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24 of 25 people found the following review helpful By K. Volz on April 4, 2006
Format: Hardcover Verified Purchase
I had thought about buying this, but always decided not to. My son (5 years old) checked this out of the library on his own. He loves it. The cut-paper artwork is beautiful. Despite the fact-based discussion, it can be a very fun book to read. On the section about whales being able to hear sounds hundreds of miles away, my son always breaks into a whale song of his own. He also stunned his daycare teachers when they went on-line to check out his assertion that crickets had ears in their knees. So there you have it: fun, educational, beautiful!
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29 of 32 people found the following review helpful By Elisabeth on January 21, 2006
Format: Hardcover
I bought this book for my 2 and 3.5 year olds because they like anything that has to do with animals. Overall it's a great book and they love it. They both are able to guess the right animal part and it's one of the few books that they pick every night at story time. However, if I had seen this book prior to purchasing it I would have waited until my children were a little older. The book is recommended for 4-8 year olds and I would advise sticking with that age range. My 3.5 year old gets upset at the idea of the horned lizard squirting blood from his eye and the mosquito using his mouth to suck blood. Because my kids are so young I change the description for the mosquito but I can't get around the illustration of blood coming out of the horned lizard's eye.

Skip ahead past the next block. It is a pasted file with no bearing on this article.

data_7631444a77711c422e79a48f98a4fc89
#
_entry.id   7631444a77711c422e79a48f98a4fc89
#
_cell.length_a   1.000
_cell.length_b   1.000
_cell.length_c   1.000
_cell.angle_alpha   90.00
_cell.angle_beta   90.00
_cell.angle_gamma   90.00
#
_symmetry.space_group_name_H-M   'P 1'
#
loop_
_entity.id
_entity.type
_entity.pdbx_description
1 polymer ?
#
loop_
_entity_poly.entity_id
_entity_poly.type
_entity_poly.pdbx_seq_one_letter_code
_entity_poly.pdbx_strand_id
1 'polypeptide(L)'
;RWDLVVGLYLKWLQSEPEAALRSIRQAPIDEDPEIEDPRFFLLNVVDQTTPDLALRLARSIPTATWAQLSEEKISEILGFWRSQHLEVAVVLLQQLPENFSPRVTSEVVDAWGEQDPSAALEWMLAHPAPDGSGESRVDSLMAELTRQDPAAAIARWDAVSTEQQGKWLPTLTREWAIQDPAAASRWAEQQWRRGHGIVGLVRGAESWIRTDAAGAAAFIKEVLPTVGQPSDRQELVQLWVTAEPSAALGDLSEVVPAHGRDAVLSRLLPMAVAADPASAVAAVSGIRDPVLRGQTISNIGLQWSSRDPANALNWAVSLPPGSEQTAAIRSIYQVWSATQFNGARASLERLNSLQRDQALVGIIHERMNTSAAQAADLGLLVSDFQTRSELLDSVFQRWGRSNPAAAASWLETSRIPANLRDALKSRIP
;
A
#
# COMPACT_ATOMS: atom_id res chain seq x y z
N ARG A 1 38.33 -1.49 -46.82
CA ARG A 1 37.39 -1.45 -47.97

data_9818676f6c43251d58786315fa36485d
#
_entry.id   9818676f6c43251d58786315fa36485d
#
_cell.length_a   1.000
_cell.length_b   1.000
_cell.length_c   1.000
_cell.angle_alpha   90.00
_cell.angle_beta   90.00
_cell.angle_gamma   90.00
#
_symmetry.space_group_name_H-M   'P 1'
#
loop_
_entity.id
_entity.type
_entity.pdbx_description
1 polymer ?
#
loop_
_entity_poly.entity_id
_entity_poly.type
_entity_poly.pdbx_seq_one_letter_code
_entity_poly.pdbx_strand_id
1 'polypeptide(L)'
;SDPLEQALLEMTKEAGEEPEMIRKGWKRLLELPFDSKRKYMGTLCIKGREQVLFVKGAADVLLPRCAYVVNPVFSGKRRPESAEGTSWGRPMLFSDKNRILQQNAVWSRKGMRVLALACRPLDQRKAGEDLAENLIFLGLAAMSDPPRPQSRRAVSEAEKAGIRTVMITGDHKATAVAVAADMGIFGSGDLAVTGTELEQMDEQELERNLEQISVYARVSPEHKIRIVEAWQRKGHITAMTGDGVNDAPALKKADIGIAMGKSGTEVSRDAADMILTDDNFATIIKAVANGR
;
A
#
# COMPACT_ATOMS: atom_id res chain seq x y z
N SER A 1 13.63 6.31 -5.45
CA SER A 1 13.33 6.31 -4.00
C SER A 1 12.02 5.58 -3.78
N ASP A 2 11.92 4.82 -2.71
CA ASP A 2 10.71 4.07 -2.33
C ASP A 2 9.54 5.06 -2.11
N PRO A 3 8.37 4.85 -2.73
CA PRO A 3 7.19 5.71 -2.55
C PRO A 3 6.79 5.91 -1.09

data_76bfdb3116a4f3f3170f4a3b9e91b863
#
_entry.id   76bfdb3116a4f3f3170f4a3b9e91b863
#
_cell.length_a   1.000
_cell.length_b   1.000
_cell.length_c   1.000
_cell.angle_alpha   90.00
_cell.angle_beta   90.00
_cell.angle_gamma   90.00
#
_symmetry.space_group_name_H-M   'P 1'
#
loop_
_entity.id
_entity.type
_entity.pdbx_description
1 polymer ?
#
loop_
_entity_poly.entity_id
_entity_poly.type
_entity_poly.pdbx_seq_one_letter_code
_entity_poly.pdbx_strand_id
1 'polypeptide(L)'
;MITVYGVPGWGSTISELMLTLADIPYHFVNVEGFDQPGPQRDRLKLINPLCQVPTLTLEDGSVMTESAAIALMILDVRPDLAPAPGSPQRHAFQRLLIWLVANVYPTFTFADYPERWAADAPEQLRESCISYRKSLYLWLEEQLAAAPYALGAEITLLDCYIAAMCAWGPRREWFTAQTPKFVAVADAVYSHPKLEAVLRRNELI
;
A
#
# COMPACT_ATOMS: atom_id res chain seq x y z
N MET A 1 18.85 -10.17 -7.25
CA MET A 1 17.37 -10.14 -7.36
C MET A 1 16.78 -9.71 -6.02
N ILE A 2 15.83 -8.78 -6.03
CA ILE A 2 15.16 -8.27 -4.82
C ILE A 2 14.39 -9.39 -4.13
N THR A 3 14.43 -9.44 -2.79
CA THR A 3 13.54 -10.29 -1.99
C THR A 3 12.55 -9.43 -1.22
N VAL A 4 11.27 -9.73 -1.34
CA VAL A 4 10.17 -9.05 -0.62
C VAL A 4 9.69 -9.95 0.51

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18 of 20 people found the following review helpful By Amanda A. Miles on August 30, 2005
Format: Hardcover
Both of my children LOVE this book. They actually fight over it for a bed time story. My daughter, who is 7, reads it to me at night and my son, who is 5, loves to match the animals. It it a great book and I would recommend it to anyone who has children over 4 years old.
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9 of 9 people found the following review helpful By Eva Monplaisier on May 25, 2007
Format: Hardcover
It is a good, informative book. Although my 9 years old son seems to be very old for this kind of reading, I still bought it for him because of the book's educational value. Surprise, surprise! - my Big Boy liked the book a lot(!) We now quiz each other about various animals... Another good book that I value a lot for its educational content is Why Some Cats are Rascals, Book 2 by B. Nowiki. I was afraid that in this case my son would to be a "little too little", but he is now reading it and seems to have even more fun... - lucky me, again!